The Chained God Tharizdun created the Abyss (according to 4th Edition lore) by inserting a shard of pure evil into the swirling maelstrom of the Elemental Chaos. As punishment for his crime, the other gods locked him away in an extraplanar prison.
As described in the last Abyssal Plague Design & Development column by James Wyatt, that extraplanar prison is the Voidharrow. The Voidharrow is a fossil parallel universe where the Abyss grew to consume the entire cosmos.
With what seemed at the time like poetic justice, the gods locked Tharizdun away in a dead continuum that had faced its final apocalypse and lost. It had been reduced to a cinder universe composed only of concentrated, distilled demonic essence. It contained no energy, no life, and nothing to sustain Tharizdun or empower him.
Of course it’s hard to keep an entity derived from malign entities introduced by H.P. Lovecraft and Clark Ashton Smith down for long (depending on your definition of “for long”). After millennia of effort and subtle influence, the Elder Elemental Eye (a name many of Tharizdun’s followers knew him by) gained the aid of mortal cultists. In time, these cults provided the strength the Chained God required to send out the substance of the Voidharrow like drilling tendrils into the world. He did so to force open a gate wide enough to permit his escape from the cinder cosmos and into the current living worlds of D&D, including Toril (the world of the Forgotten Realms).
What form do tendrils of a fossil universe take? In the case of the Voidhorrow, they appear as scarlet liquid shot through with veins of silver and flecks of gold. However, the tendrils proved more than pure demonic evil. Tharizdun learned that his was not the only will infusing the Voidhorrow—the demonic influence had an agenda of its own.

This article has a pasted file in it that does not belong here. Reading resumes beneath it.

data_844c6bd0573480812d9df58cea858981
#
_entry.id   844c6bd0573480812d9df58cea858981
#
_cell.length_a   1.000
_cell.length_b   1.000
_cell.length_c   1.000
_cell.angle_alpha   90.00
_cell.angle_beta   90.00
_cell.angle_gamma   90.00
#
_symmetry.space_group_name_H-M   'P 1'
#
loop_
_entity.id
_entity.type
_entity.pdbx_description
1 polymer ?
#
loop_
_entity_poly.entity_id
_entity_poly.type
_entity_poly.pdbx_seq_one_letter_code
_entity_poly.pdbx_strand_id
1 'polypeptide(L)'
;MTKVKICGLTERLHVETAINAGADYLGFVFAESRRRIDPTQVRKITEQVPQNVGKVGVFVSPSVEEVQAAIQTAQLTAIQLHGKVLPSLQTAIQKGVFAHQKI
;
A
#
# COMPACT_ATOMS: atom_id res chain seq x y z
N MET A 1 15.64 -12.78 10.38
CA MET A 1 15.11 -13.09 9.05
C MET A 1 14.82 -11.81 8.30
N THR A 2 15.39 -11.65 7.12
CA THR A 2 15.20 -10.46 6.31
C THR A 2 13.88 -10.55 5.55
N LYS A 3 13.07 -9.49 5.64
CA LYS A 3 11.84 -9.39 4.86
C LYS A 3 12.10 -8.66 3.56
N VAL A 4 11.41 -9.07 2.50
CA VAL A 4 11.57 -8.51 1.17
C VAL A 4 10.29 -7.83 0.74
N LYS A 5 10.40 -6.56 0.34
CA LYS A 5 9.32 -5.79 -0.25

Sword of the Gods and Tharizdun
Here’s a secret: Sword of the Gods was first conceived as completely self-contained novel, without any ties to outside stories, and certainly not with connections to a story taking place in a different universe.
However it soon became clear that Tharizdun’s escape attempt was so impressive that it couldn’t be contained to just a single world. And sure enough, when Tharizdun’s A-Team cult finally opened the Vast Gate and created a tiny window into the Voidharrow, the multiverse trembled. And cracked.
Or what actually happened was this: Behind the scenes while I outlined the Sword of the Gods, a story team set to work. The team included myself, James Wyatt, Bill Slavicsek, Fleetwood Robbins, Susan Morris, Christopher Perkins, Erin Evans, and other writers, editors and even a few game designers (I recall sitting in a meeting with Rich Baker as we developed what the Abyssal Plague demons might be like). We put our thinking caps on and conceived the Abyssal Plague uber-story.
The upshot of my involvement on that team meant it was easy enough to modify my outline on the fly (even after I’d finished it and started the novel), as the Abyssal Plague story team refined the ideas and concepts behind Tharizdun’s prison break, and its effects on the many worlds of D&D.
James developed the identity of the adventurers who foiled the cultists’ first attempt to open the gate. We decided it would be interesting if James could use/preview the character I’d come up with for Sword of the Gods (a fine fellow called Demascus) as one of these adventurers in Gates of Madness. James thought he could pull that off, and better yet, do so without revealing the interesting secrets of the character I wanted to reveal in Sword of the Gods.